This Entry Needs a Title …

All the birds we saw as we began walking out the spit at Ft. Flagler were a long way offshore, but as we got about halfway out the spit I noticed that the rocks on the shore seemed to be moving.  Turned out they were what is quickly becoming one of my favorite birds at Flagler, a Sanderlings in winter plumage.

A little further up the spit, they were joined by a large flock of Dunlin foraging as a single flock, unlike the Sanderlings that darted here, there, and a little of everywhere.

The Dunlins not only foraged as a single flock, they periodically all took off and flew back and forth up the shoreline,

Only to land a few feet away from where they started.

… and a real ending. But that’s okay because there are a few more to come in the (near) future.

All it takes is a little Sunshine

With sunshine predicted, we spread our wings and headed to Ft. Flagler and Port Townsend last Sunday.  Unfortunately, as is often the case here, the predicted sunshine was heavily filtered by dense, low-level clouds.  In fact, even though we had gotten up for an early start, I almost decided to return home when greeted by eye-level clouds and raindrops as we crossed the Narrows Bridge.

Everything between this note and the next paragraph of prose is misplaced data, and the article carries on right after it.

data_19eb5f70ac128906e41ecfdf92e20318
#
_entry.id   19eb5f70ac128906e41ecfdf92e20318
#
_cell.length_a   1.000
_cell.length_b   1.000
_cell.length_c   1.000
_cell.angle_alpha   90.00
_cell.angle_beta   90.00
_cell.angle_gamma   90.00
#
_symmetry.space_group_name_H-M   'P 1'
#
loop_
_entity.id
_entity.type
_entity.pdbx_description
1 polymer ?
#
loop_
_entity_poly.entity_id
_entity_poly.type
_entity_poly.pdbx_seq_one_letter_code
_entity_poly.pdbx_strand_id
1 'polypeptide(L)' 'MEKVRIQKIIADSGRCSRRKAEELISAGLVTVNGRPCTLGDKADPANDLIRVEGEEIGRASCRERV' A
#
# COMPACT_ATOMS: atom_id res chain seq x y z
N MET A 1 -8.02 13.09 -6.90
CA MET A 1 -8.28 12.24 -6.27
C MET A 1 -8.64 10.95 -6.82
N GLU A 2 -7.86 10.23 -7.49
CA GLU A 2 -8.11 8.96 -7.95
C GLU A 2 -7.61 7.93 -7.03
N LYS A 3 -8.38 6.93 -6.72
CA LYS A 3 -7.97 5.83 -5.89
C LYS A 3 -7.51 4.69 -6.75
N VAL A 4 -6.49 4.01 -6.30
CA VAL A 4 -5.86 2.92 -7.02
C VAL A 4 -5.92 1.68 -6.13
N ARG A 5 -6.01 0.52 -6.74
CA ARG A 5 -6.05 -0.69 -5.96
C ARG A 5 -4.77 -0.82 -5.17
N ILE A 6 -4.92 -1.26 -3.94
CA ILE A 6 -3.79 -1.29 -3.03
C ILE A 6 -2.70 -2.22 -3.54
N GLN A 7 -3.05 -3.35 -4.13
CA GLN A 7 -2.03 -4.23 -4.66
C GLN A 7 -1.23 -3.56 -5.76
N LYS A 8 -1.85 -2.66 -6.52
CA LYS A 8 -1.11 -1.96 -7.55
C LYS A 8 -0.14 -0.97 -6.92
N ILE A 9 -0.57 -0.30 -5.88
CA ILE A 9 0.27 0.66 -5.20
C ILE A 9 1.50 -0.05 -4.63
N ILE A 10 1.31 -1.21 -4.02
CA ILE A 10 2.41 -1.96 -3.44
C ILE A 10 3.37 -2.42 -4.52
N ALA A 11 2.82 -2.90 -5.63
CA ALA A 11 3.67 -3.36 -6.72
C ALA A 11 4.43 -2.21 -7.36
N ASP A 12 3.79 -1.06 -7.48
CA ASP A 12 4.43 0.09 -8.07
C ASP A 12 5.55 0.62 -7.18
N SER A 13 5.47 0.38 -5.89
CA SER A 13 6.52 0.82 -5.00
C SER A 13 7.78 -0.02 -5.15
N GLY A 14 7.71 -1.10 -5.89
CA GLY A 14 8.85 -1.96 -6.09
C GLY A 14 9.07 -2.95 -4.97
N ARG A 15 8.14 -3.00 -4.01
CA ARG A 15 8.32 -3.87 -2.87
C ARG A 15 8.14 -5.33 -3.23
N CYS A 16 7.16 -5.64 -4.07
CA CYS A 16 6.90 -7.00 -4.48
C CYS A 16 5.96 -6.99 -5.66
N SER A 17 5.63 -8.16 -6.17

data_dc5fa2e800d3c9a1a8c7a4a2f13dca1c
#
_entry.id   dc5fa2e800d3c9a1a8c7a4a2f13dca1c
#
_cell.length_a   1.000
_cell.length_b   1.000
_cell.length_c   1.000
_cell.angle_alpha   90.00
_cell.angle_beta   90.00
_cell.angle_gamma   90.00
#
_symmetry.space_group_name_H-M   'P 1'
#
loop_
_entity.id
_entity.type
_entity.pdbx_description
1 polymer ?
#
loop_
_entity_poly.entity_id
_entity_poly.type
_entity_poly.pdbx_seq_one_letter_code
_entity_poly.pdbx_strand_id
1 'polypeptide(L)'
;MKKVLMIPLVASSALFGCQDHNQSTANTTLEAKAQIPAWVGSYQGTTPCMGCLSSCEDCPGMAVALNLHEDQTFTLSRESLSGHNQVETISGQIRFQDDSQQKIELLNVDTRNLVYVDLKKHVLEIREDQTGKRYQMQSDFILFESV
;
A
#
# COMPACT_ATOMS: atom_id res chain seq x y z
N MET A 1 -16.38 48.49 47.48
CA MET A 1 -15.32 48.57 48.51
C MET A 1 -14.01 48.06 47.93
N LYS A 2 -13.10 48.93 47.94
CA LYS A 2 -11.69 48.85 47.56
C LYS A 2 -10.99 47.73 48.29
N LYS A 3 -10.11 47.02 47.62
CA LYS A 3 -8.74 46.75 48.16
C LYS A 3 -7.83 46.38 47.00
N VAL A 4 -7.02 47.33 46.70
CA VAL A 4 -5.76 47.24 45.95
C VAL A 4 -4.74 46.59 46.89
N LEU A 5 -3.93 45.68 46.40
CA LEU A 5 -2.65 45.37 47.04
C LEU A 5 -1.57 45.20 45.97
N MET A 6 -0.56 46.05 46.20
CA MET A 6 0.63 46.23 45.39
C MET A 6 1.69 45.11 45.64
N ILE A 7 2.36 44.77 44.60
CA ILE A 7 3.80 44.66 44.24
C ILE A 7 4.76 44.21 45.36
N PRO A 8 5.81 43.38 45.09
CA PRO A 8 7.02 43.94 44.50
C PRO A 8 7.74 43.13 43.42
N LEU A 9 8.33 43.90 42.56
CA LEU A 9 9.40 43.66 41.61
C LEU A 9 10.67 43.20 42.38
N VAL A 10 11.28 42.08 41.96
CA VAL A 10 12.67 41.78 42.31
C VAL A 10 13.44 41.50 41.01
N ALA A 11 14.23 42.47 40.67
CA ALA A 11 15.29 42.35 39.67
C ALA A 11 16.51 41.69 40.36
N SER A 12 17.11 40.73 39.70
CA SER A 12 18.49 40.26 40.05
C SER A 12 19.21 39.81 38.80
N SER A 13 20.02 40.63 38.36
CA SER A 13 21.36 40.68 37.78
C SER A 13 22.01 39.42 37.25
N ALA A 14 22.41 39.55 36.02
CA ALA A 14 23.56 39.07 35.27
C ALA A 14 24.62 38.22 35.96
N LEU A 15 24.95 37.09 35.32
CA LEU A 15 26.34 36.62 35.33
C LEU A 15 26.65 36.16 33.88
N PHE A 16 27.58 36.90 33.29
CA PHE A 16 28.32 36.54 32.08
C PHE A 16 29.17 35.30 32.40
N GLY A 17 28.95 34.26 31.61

Sunrise highlighted the recent snow on Mt. Baker, but the mountain itself was hard to distinguish from the grey skies.

Still, I was grateful that we didn’t get rained on during the whole day, giving me a chance to photograph several birds I haven’t seen for quite a while, like this female Red-Breasted Merganser. 

Thanks to the miracle of modern cameras, Photoshop, and Topaz DeNoise all these distant shots are much clearer —and brighter— than they were in real life, and the water is even blue instead of gray as it appeared that morning.

Being able to see birds like this Common Loon that I rarely see locally made the hour-long drive worthwhile. 

Heck, even seeing birds we commonly see locally in a different setting, like these Double-Crested Cormorants, reminded me why we return here so often in the winter and spring.

The early morning light and the surprise of seeing this heron at Ft. Flagler even inspired me to take yet another shot of a Great Blue Heron, sitting on the post that is usually reserved for cormorants.

It didn’t take long before I was glad that we hadn’t been deterred by the cold and the overcast sky.